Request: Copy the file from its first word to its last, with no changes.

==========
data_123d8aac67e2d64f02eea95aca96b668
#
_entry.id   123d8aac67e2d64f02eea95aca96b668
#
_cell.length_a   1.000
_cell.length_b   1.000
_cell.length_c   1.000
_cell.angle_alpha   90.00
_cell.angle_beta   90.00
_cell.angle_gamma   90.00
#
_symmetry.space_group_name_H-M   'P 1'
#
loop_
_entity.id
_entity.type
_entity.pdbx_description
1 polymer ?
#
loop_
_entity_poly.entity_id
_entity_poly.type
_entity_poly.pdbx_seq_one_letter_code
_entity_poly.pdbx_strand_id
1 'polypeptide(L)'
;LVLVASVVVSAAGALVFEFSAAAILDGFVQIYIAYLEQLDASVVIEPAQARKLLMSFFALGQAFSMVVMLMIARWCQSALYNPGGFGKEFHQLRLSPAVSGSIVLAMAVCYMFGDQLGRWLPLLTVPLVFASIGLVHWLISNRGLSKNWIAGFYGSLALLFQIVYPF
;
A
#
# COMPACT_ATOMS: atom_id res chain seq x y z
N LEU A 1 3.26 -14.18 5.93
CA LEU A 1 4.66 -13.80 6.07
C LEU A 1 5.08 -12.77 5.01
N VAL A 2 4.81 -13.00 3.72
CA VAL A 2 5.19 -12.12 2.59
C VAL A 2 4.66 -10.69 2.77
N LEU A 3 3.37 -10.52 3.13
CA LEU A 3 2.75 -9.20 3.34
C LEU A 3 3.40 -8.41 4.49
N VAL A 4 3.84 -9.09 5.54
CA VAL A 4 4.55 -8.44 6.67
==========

data_123d8aac67e2d64f02eea95aca96b668
#
_entry.id   123d8aac67e2d64f02eea95aca96b668
#
_cell.length_a   1.000
_cell.length_b   1.000
_cell.length_c   1.000
_cell.angle_alpha   90.00
_cell.angle_beta   90.00
_cell.angle_gamma   90.00
#
_symmetry.space_group_name_H-M   'P 1'
#
loop_
_entity.id
_entity.type
_entity.pdbx_description
1 polymer ?
#
loop_
_entity_poly.entity_id
_entity_poly.type
_entity_poly.pdbx_seq_one_letter_code
_entity_poly.pdbx_strand_id
1 'polypeptide(L)'
;LVLVASVVVSAAGALVFEFSAAAILDGFVQIYIAYLEQLDASVVIEPAQARKLLMSFFALGQAFSMVVMLMIARWCQSALYNPGGFGKEFHQLRLSPAVSGSIVLAMAVCYMFGDQLGRWLPLLTVPLVFASIGLVHWLISNRGLSKNWIAGFYGSLALLFQIVYPF
;
A
#
# COMPACT_ATOMS: atom_id res chain seq x y z
N LEU A 1 3.26 -14.18 5.93
CA LEU A 1 4.66 -13.80 6.07
C LEU A 1 5.08 -12.77 5.01
N VAL A 2 4.81 -13.00 3.72
CA VAL A 2 5.19 -12.12 2.59
C VAL A 2 4.66 -10.69 2.77
N LEU A 3 3.37 -10.52 3.13
CA LEU A 3 2.75 -9.20 3.34
C LEU A 3 3.40 -8.41 4.49
N VAL A 4 3.84 -9.09 5.54
CA VAL A 4 4.55 -8.44 6.67